Project description:Inositol 1,4,5-trisphosphate receptors (IP3 Rs) are intracellular Ca(2+) channels. Interactions of the commonly used antagonists of IP3Rs with IP3R subtypes are poorly understood.IP3-evoked Ca(2+) release from permeabilized DT40 cells stably expressing single subtypes of mammalian IP3R was measured using a luminal Ca(2+) indicator. The effects of commonly used antagonists on IP3-evoked Ca(2+) release and (3) H-IP3 binding were characterized.Functional analyses showed that heparin was a competitive antagonist of all IP3R subtypes with different affinities for each (IP3R3 > IP3R1 ? IP3R2). This sequence did not match the affinities for heparin binding to the isolated N-terminal from each IP3R subtype. 2-aminoethoxydiphenyl borate (2-APB) and high concentrations of caffeine selectively inhibited IP3R1 without affecting IP3 binding. Neither Xestospongin C nor Xestospongin D effectively inhibited IP3-evoked Ca(2+) release via any IP3R subtype.Heparin competes with IP3, but its access to the IP3-binding core is substantially hindered by additional IP3R residues. These interactions may contribute to its modest selectivity for IP3R3. Practicable concentrations of caffeine and 2-APB inhibit only IP3R1. Xestospongins do not appear to be effective antagonists of IP3Rs.
Project description:The IP3R (inositol 1,4,5-trisphosphate receptor) forms tetrameric Ca2+ channels in ER (endoplasmic reticulum) membranes, where channel activity is largely under the control of the co-agonists IP3 and Ca2+. In cells stimulated using extracellular ligands that persistently elevate phosphoinositidase C activity, IP3Rs are rapidly ubiquitinated and then degraded by the proteasome through as yet undefined mechanisms. Whereas binding of IP3 has been suggested to be a key event in the triggering of IP3R ubiquitination the role of Ca2+ in this process remains unknown. In the present study we use alphaT3-1 mouse pituitary cells expressing exogenous wild-type or mutant-type-I IP3Rs (IP3R1) to provide several lines of evidence that Ca2+ is also a trigger. Firstly, depletion of ER Ca2+ stores with thapsigargin blocked wild-type IP3R1 ubiquitination. Secondly, ubiquitination was blocked by mutating Glu2100 to Asp, which is known to markedly suppress Ca2+-binding to IP3R1 and the potency of Ca2+ as a stimulus for channel opening. Thirdly, mutating Asp2550 to Ala, which inhibits Ca2+ flux through the channel pore, partially inhibited ubiquitination indicating that Ca2+ released via wild-type IP3R1 contributes to triggering ubiquitination. Fourthly, and consistent with this conclusion, although suppression of increases in cytoplasmic Ca2+ concentration did not inhibit the ubiquitination of wild-type IP3R1, it strongly inhibited the ubiquitination of the Asp2550 to Ala mutant. Overall, these results show that Ca2+ plays an important role in triggering IP3R ubiquitination. Additional experiments with IP3R1 containing an Arg265 to Gln mutation, which decreases IP3-binding affinity, confirmed that IP3-binding also plays a role. Finally, the mutations at Glu2100, Asp2550 and Arg265 inhibited IP3R1 degradation to an extent that paralleled their inhibitory effects on ubiquitination. We conclude that IP3R ubiquitination and degradation are triggered by the concerted action of IP3- and Ca2+-binding.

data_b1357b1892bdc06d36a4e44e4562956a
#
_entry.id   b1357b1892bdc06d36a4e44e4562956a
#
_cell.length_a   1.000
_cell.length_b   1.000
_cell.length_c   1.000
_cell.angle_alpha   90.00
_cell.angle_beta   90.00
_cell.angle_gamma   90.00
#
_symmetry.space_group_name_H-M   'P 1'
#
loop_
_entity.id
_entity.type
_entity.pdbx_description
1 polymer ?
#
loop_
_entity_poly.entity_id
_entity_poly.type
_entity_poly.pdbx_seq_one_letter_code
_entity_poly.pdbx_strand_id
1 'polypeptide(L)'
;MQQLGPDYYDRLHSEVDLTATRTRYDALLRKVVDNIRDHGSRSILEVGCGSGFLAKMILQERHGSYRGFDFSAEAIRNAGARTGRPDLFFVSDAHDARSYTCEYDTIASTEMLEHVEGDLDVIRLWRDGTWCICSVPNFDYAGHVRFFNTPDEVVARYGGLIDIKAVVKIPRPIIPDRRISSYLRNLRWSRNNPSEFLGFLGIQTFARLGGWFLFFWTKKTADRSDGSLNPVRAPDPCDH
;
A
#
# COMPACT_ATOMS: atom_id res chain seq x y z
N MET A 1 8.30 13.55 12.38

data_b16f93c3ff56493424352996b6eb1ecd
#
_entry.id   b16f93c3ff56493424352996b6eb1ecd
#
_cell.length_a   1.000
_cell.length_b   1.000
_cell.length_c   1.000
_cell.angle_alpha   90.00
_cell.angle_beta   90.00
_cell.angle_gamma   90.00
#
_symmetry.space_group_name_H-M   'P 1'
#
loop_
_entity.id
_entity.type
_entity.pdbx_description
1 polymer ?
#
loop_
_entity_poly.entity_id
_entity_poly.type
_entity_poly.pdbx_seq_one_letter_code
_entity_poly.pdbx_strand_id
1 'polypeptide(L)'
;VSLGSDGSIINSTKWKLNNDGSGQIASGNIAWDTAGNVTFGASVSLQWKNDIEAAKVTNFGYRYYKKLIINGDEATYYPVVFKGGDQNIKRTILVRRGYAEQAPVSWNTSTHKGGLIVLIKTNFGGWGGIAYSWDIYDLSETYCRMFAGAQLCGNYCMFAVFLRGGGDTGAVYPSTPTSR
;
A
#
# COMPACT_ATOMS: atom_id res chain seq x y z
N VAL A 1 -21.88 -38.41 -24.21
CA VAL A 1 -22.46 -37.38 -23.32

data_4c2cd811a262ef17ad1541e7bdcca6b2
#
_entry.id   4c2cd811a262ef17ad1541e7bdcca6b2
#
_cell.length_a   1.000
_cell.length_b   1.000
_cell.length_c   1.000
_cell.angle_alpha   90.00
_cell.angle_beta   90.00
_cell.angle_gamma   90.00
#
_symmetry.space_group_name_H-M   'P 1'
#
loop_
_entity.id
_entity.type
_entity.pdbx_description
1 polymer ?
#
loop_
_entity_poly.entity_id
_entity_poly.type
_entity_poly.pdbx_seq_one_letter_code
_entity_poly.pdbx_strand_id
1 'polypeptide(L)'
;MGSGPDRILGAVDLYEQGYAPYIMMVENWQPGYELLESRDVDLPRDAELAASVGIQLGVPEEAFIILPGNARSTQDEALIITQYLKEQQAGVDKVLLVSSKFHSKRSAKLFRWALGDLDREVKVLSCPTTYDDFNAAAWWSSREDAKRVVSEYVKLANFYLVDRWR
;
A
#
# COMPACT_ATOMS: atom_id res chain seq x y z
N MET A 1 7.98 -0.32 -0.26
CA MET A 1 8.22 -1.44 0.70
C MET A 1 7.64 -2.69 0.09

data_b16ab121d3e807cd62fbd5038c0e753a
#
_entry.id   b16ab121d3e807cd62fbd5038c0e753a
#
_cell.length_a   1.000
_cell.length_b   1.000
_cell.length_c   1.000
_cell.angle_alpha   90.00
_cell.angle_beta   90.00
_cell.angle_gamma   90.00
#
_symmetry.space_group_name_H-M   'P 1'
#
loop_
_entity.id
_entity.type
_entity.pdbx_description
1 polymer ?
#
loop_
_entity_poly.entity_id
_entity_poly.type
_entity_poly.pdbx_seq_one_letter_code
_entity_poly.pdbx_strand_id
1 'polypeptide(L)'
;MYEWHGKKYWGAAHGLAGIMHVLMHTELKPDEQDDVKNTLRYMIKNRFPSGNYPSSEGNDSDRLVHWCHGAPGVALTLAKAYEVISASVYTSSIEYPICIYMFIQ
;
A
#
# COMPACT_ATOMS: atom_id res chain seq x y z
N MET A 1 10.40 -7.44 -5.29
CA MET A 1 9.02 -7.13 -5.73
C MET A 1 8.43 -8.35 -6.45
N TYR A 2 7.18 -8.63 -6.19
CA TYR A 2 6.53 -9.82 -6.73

Project description:We determined the amino acid sequence responsible for the calmodulin (CaM)-binding ability of mouse type 1 Ins(1,4,5)P3 receptor (IP3R1). We expressed various parts of IP3R1 from deleted cDNA and examined their CaM-binding ability. It was shown that the sequence stretching from Lys-1564 to Arg-1585 is necessary for the binding. The full-length IP3R1 with replacement of Trp-1576 by Ala lost its CaM-binding ability. Antibody against residues 1564-1585 of IP3R1 inhibited cerebellar IP3R1 from binding CaM. The fluorescence spectrum of the peptide that corresponds to residues 1564-1585 shifted when Ca(2+)-CaM was added. From the change in the fluorescence spectrum, we estimated the dissociation constant (KD) between the peptide and CaM to be 0.7 microM. The submicromolar value of KD suggests an actual interaction between CaM and IP3R1 within cells. The CaM-binding ability of other types of IP3Rs was also examined. A part of the type 2IP3R, including the region showing sequence identity with the CaM-binding domain of IP3R1, also bound CaM, while the expressed full-length type 3 IP3R did not.
Project description:The inositol 1,4,5-trisphosphate receptor (IP3R) in the endoplasmic reticulum mediates calcium signaling that impinges on intracellular processes. IP3Rs are allosteric proteins comprising four subunits that form an ion channel activated by binding of IP3 at a distance. Defective allostery in IP3R is considered crucial to cellular dysfunction, but the specific mechanism remains unknown. Here we demonstrate that a pleiotropic enzyme transglutaminase type 2 targets the allosteric coupling domain of IP3R type 1 (IP3R1) and negatively regulates IP3R1-mediated calcium signaling and autophagy by locking the subunit configurations. The control point of this regulation is the covalent posttranslational modification of the Gln2746 residue that transglutaminase type 2 tethers to the adjacent subunit. Modification of Gln2746 and IP3R1 function was observed in Huntington disease models, suggesting a pathological role of this modification in the neurodegenerative disease. Our study reveals that cellular signaling is regulated by a new mode of posttranslational modification that chronically and enzymatically blocks allosteric changes in the ligand-gated channels that relate to disease states.